Two Cases of Monkeypox Reported in the UK

lesions of monkeypox
Characteristic rash in Monkeypox. Source: Getty Images

On 10th June, public health officials reported two cases of monkeypox in north Wales, UK.

Monkeypox is an infectious zoonotic disease that often occurs in tropical areas of Central and West Africa. Caused by the monkeypox virus, the disease is similar to smallpox. It often presents with fever, muscle pains, headache, and a characteristic rash. The rash appears 1-3 days after the fever and mostly affects the face and extremities. It starts off as a raised red bump that transforms into a blister and then forms a scab. Moreover, the rash can be itchy and painful.

As the name suggests, the monkeypox virus is commonly found in monkeys. And also in the rodent population in Africa. Animal bites, handling bushmeat, and droplet exposure can infect humans. As mild cases are common, human-to-human transmission is a concern. In certain cases, the disease can present as severe infection and cause complications or even death. However, most cases of the disease are self-limiting with symptoms lasting 2-4 weeks. There are currently no treatment options for the disease. In case of outbreaks, smallpox vaccines are often used to control the spread of infection.

The first outbreak of the disease occurred in 1970, in the Democratic Republic of the Congo (DRC). Since then, multiple outbreaks have occurred across the world; mostly in the African region.

‘Risk is Very Low’

On 10th June, Public Health Wales (PHW) reported two cases of ‘imported monkeypox’ in the region. UK’s health secretary, Matt Hancock confirmed the outbreak later on Thursday. However, this is not the first time monkeypox cases have appeared in the UK. The country reported its first case in September 2018. The man had contracted the disease in Nigeria. Since then, a total of six cases have occurred in the UK.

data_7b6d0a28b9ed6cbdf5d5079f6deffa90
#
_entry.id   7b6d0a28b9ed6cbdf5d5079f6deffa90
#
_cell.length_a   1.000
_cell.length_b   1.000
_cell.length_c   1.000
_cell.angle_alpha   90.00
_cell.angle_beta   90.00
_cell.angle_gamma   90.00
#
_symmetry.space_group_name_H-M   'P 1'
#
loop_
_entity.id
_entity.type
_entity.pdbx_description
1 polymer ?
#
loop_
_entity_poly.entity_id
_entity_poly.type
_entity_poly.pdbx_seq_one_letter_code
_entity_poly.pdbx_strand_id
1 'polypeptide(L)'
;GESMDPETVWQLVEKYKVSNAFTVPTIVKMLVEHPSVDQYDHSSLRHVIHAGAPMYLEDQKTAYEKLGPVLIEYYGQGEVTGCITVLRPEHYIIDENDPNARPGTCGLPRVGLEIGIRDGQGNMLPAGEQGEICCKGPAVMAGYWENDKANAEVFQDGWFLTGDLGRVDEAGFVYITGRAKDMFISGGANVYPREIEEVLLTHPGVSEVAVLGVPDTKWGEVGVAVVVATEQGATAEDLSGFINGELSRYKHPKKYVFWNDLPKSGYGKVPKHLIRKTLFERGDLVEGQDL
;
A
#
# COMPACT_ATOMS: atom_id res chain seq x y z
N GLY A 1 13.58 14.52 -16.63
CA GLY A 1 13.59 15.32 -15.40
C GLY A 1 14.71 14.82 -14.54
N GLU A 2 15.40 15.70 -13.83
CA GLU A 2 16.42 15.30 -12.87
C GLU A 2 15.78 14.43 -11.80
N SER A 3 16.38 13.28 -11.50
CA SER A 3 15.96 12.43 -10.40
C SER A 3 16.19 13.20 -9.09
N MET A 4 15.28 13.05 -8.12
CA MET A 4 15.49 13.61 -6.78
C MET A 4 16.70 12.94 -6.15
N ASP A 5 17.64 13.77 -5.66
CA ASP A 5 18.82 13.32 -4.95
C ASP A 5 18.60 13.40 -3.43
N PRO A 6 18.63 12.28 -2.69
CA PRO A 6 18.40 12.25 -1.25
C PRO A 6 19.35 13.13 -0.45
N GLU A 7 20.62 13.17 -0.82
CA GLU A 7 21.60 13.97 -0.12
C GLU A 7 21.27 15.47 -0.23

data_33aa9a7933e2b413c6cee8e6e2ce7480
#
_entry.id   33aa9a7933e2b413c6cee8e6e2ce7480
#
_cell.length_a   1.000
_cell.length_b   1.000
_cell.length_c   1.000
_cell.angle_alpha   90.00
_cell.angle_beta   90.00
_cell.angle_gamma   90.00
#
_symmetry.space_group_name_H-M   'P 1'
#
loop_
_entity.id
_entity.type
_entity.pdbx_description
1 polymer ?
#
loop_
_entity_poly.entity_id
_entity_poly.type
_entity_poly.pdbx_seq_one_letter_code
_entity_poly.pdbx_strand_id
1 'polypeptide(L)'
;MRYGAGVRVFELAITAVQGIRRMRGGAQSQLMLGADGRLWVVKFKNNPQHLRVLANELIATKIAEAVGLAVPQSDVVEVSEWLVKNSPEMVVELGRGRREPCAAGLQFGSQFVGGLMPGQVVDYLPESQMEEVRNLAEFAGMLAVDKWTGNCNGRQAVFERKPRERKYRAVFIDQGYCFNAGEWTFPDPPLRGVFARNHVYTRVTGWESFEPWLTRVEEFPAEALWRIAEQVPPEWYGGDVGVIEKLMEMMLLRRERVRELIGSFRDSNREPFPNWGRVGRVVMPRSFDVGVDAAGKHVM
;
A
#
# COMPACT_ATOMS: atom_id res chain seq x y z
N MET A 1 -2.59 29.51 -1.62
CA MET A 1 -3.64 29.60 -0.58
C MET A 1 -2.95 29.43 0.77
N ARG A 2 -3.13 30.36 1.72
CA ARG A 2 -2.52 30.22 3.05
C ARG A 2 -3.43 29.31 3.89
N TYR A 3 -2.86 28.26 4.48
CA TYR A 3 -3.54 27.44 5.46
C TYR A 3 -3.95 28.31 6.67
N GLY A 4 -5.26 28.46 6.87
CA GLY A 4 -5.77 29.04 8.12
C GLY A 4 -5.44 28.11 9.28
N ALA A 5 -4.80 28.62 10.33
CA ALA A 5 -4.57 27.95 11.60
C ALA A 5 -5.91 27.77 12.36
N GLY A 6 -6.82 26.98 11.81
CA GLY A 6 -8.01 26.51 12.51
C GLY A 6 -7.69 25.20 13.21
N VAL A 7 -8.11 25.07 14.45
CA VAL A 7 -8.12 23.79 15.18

On 8th May 2021, a patient returned from Nigeria after having lived and worked there for some time. As per the COVID-19 protocols, he remained quarantined at his home with his family. Two days later, he began to develop a rash. After completion of his self-isolation, he presented to a hospital for his symptoms. PCR done on skin samples confirmed the presence of the monkeypox virus. Health officials immediately carried out contact tracing and implemented healthcare measures.

The second patient, a family member of the first one, began to develop similar lesions on 29th May. He was also admitted into a hospital and kept in isolation. According to health authorities, the first patient has since been discharged.

Confirmed cases of monkeypox are a rare event in the UK, and the risk to the general public is very low. We have worked with multi-agency colleagues, following tried and tested protocols and procedures, and identified all close contacts. Actions have been put in place to minimise the likelihood of further infection.

Richard Firth, PHW’s consultant in health protection

Source: The World Health Organization.


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